Turkey: ‘Political shocks are hiccups’, says lead Turkish Economist Part II

A lead Turkish economist has described its political controversies and riots relating to corruption in the AK party as ‘hiccups’. Speaking at a business event organised by the Financial Times, in collaboration with Foreign Direct Invest magazine, fDi, Cevdet Akcay, a chief economist at the Yapi Kredi bank, said: “The reason why Turkey is the most poorly covered emerging market is because it is the most difficult to decode.”
 
He also faulted the Western media for fostering a poor image of Turkey without taking the responsibility seriously of how their reporting could form public opinion on the fate of a country, on not so honest perception created.

 
Turkey is most interested in getting down to business and has wasted no time getting down to work on this. The country has improved its infrastructure in just one decade and is looking to pour in some 45 billion USD on network rail by 2023. There are also plans to build a third airport in Istanbul to accommodate the growing tourist and business population.
 
(Slides from presentation by Turkish Finance Minister to investors at FT Headquarters, London)
 
Balancing the books and energy
 
Prof. Akcay explained inflation is likely to pick up by May 2015 and the country’s current account remained balanced. Turkey had experienced some high Current Account deficit between 2011 – 2013. Several factors are responsible for this deficit. First is strong domestic demand and the Euro Crisis. The EU remains Turkey‘s biggest trading partner and its crisis has been a drag on Turkey‘s external balances. Another reason is high energy prices due to the Arab Spring and market fluctuations. Turkey being a net importer of energy to the tune of 60 billion USD each year remains adversely affected. 
 
To remedy the energy situation, nuclear plants have been built, with some in the pipeline to ensure electricity supply 24/7. Turkey is also becoming a big solar market with many investment opportunities. 
 
(Areas in amber and red are potential solar energy markets)
 
Loosening the banking system
 
Many investors looking to penetrate the Turkish market bemoan the stranglehold the banks have on the distribution channels in relation to the financial markets. But as from July 1st, 2014, the market is opening for asset management companies, following years of bank dominance.
 
Turkish Finance Minister, Mehmet Simsek, said the government was in support of more competition across the board as they believe it is good for innovation. He said: “The banking sector grip needs to be loosened, reason why we are encouraging capital markets.” 
 
The issue of the Central Bank’s independence was raised during panel discussions chaired by fDi’s Editor-in-chief, Courtney Fingar. FM Simsek said he believed the Central Bank in Turkey was independent as they had recently raised the interest rate by 5% (500 Basis Points) and have been quite independent operationally.
 
Prof. Akcay added his voice by saying if there has been pressure then the Central Bank has not succumbed to it. 
 
Government contribution towards private insurance scheme
 
The Turkish government has also decided to contribute 25% towards the private pension fund scheme, a move which some investors questioned, how sustainable it could be. FM Simsek said that it is sustainable as the government wants people to save and reduce consumption. For every 100 Lira saved into the scheme, there is a 20 Lira return. Simsek called this ‘very generous’. This statement was also supported by Meral Kurdas, CEO of AvivaSA Individual Pension and Insurance, who was one of the panel members. She echoed a sentiment of surprise in the insurance community when the government agreed to support their pension scheme.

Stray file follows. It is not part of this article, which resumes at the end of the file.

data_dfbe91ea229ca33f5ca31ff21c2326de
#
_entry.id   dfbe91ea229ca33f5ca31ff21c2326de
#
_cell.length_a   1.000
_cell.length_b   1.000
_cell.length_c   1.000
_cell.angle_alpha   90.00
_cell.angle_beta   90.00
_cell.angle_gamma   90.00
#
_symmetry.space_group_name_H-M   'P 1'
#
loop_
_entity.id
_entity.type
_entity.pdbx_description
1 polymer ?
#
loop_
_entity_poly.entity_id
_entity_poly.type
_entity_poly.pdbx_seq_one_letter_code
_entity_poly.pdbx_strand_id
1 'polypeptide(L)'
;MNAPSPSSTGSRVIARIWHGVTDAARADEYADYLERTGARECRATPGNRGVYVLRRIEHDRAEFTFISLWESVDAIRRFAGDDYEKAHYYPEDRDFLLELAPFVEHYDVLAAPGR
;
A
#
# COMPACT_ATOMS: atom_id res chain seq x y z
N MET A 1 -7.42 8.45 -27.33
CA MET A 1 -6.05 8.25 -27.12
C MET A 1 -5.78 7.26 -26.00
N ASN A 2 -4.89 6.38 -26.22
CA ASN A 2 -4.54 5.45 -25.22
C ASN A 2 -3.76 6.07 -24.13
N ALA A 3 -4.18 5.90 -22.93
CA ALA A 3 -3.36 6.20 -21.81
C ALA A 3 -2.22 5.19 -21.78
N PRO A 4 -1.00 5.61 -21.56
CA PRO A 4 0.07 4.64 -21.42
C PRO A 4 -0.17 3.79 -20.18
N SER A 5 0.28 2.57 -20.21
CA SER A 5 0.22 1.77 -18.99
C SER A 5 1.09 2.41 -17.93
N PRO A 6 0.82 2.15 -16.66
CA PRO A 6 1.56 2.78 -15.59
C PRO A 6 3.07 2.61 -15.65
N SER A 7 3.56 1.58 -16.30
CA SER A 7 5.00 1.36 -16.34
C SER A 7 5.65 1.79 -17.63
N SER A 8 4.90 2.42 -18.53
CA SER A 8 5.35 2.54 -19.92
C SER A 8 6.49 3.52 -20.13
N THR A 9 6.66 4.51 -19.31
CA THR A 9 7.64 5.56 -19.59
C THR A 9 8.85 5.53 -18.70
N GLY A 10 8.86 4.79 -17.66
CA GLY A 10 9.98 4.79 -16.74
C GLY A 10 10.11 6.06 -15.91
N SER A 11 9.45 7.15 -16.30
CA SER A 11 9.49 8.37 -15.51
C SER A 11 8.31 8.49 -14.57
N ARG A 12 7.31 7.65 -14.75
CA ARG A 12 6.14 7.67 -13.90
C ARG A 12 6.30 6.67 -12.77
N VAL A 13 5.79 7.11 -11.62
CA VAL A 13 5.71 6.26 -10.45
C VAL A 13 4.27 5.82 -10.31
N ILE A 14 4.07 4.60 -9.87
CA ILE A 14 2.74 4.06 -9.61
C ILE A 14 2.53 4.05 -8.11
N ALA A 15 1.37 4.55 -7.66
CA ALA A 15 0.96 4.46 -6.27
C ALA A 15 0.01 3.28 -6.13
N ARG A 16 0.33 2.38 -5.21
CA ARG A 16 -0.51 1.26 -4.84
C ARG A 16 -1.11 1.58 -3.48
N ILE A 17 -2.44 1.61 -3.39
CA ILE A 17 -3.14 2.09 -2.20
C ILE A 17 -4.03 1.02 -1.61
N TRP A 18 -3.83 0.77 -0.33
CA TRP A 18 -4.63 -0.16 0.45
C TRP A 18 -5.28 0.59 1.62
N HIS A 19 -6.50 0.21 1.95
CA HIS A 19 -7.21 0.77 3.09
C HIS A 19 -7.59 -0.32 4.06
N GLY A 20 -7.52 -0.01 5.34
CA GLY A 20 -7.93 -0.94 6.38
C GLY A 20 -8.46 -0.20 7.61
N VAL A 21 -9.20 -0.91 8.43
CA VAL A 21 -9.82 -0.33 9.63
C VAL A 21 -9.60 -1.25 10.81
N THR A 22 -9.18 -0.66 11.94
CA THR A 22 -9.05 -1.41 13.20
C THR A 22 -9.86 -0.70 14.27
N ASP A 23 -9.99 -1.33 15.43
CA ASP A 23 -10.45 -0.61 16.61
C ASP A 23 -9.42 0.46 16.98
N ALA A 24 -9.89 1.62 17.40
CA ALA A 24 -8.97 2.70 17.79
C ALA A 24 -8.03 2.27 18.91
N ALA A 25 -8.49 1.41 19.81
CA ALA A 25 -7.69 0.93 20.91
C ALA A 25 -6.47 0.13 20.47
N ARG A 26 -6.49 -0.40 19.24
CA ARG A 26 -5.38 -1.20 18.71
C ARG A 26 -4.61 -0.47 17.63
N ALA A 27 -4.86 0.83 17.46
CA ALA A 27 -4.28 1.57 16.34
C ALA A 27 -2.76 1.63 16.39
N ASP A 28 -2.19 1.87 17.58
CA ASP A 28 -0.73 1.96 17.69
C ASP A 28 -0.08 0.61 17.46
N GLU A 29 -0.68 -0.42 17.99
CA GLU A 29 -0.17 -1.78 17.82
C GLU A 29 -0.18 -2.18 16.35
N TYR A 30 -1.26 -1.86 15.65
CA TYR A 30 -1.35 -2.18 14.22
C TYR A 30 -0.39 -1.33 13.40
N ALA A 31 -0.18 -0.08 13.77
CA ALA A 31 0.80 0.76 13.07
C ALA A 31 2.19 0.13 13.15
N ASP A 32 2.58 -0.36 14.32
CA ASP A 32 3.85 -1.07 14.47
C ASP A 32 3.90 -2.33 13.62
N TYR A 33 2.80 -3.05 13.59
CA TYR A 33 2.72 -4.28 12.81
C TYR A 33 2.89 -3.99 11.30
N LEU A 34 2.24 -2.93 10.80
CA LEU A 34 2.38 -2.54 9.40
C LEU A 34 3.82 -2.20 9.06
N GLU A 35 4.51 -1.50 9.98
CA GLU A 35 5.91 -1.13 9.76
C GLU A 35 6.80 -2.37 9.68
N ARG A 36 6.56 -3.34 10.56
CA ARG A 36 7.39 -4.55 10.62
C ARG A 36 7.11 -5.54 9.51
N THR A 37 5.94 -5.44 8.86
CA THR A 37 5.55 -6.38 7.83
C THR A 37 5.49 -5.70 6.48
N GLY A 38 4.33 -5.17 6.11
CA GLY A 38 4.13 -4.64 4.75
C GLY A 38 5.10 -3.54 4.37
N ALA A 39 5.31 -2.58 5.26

However, SMEs face challenges in accessing finance because the informal companies often have books not reflecting the real numbers of the business. Most are now getting help to bring their books to international standards so that they can apply for loans from banks. The government has used this route to try and reduce the shadow economy. 
 
Political Controversies 
 
Despite these efforts, Turkey has been rocked by a lot of political controversy and riots recently. Since May 29th, there have been standoffs between the police and protesters in Taksim Square in Istanbul, as the latter gathered to remember the one year anniversary of Taksim Square. Protesters who gathered at the Square have been involved in fights with police and water canon and tear gas had to be used to disperse people. So far, 80 people have been arrested and 13 injured. These protests follow earlier protests of mine safety early last month, when a mine collapsed in the town of Soma, on Tuesday, 13th May, leaving at least 282 people dead. 
 
The government of Reccep Tayyip Erdogan was rocked a month ago with corruption scandals and led to a temporary ban on Twitter within the country and YouTube. These two social networking sites the government believes is behind the social unrest that has gripped the country intermittently from last year. A high court in the country lifted a ban on YouTube which is yet to be enforced. Erdogan has been accused of trying to remain in power despite corruption accusations and mismanagement within the government. 
 
Professor Akcay, to allay fears of investors who were in attendance at the Invest in Turkey event, said that most Turks believe that the corruption allegations against Erdogan’s government were politically motivated and emphasised that the country was normalising and stabilising; a sentiment later echoed by the Finance Minister, Mehmet Simsek in his keynote speech. 
 
To end the panel discussions, FM Simsek invited investors to invest in ‘an emerging market growth with developed market risks.”
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